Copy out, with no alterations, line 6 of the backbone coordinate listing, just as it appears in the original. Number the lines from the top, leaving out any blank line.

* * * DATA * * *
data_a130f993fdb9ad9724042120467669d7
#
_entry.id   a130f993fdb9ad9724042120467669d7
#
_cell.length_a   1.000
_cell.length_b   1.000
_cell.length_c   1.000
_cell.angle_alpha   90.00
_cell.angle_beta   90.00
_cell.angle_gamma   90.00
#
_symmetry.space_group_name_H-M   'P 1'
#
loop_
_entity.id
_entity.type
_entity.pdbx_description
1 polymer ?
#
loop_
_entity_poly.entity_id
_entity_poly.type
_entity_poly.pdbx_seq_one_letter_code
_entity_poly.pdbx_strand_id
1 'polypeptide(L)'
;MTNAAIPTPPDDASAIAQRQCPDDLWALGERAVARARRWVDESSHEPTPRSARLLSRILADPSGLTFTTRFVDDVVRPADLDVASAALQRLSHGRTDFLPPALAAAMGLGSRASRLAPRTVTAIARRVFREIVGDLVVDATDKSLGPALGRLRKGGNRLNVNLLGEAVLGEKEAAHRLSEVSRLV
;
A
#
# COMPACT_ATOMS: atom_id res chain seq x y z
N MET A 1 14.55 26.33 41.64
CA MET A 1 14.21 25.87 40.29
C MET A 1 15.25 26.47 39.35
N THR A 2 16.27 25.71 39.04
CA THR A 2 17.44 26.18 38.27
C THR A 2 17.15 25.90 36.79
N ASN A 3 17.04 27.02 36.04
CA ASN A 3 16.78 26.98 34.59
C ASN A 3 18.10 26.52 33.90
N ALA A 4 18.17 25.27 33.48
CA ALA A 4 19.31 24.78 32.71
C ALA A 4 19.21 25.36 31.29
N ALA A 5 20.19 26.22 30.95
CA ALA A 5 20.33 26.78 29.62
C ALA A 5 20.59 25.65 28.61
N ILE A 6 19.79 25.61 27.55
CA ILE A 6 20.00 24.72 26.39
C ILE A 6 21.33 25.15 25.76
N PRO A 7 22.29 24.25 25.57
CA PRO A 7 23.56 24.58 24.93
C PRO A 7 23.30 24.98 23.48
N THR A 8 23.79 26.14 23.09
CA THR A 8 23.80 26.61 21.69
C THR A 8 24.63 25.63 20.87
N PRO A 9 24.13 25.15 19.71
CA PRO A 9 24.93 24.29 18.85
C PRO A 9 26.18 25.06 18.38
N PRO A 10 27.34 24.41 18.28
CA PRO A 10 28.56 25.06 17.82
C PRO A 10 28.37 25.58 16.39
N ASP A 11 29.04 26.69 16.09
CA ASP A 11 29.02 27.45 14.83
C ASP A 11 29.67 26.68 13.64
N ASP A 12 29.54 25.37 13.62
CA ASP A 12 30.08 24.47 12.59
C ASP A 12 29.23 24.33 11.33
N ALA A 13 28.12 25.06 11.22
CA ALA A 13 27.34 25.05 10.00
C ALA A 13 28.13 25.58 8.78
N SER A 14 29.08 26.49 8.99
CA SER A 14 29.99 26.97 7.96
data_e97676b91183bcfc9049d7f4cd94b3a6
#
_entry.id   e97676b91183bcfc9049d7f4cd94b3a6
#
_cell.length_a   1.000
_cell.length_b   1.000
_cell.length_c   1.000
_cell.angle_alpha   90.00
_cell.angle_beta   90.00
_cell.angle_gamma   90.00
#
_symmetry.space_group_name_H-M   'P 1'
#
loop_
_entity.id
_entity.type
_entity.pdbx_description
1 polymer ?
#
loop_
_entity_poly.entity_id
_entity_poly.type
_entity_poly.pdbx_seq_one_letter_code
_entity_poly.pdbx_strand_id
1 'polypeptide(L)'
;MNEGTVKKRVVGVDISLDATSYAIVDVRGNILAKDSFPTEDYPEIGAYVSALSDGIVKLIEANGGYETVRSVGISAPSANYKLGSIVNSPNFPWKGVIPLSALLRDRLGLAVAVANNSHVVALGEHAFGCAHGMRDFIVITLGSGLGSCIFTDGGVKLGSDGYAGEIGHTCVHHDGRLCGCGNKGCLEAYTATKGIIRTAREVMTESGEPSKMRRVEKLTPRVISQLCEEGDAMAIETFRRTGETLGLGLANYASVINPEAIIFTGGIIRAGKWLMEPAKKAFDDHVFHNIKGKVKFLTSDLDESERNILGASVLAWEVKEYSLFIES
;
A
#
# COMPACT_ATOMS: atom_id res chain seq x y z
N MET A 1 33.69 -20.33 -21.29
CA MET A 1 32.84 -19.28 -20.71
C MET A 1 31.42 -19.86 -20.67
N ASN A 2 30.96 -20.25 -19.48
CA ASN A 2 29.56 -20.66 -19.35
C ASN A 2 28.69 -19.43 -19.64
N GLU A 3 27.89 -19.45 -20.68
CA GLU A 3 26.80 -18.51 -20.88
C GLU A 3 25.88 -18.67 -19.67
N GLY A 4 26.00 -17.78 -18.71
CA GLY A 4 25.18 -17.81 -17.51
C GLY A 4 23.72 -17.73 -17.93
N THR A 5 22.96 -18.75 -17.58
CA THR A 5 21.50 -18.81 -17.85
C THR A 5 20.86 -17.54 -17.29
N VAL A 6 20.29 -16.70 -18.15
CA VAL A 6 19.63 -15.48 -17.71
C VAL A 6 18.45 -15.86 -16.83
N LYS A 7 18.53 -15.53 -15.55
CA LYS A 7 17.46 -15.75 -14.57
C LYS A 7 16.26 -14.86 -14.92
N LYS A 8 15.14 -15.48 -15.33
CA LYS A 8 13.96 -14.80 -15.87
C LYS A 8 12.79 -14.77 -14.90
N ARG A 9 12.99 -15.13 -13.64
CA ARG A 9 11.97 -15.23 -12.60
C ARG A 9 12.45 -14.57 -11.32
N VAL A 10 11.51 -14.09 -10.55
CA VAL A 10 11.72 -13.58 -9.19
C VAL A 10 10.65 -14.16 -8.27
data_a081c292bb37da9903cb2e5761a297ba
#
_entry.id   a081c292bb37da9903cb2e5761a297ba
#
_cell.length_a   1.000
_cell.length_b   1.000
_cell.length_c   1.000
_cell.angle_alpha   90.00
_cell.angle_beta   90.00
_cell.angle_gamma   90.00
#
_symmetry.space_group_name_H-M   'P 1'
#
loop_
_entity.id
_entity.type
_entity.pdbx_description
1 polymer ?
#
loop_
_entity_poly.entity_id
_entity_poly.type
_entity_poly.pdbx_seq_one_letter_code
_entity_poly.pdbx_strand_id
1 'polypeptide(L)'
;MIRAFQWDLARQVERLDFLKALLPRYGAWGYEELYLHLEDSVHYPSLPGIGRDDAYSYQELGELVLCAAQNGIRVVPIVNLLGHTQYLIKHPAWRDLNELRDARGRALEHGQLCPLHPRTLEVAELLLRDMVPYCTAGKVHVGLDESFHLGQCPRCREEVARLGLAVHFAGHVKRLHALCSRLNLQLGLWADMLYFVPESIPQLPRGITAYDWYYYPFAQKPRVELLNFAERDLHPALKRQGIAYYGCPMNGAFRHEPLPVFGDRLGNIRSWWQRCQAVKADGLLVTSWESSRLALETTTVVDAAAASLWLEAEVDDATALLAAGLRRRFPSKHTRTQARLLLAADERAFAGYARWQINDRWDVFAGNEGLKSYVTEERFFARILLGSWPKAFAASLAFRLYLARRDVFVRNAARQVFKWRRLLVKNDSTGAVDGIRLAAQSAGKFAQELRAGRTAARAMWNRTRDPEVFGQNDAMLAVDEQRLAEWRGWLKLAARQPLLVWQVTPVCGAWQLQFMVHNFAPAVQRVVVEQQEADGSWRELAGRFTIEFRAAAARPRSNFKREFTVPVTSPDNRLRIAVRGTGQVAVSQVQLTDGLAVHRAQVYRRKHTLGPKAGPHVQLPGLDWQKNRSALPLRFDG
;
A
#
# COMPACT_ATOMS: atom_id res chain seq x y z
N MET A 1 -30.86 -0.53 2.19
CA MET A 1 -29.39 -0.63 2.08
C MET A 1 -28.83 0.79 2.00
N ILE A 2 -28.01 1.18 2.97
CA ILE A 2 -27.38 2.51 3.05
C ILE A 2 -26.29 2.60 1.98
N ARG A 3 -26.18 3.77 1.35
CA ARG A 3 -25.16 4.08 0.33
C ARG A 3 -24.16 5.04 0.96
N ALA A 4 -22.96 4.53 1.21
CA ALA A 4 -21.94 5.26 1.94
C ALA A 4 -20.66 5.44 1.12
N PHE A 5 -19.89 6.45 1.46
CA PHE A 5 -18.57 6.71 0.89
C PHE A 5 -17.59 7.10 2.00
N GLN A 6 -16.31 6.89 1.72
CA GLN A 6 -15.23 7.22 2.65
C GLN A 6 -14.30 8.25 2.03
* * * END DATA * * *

_cell.length_b   1.000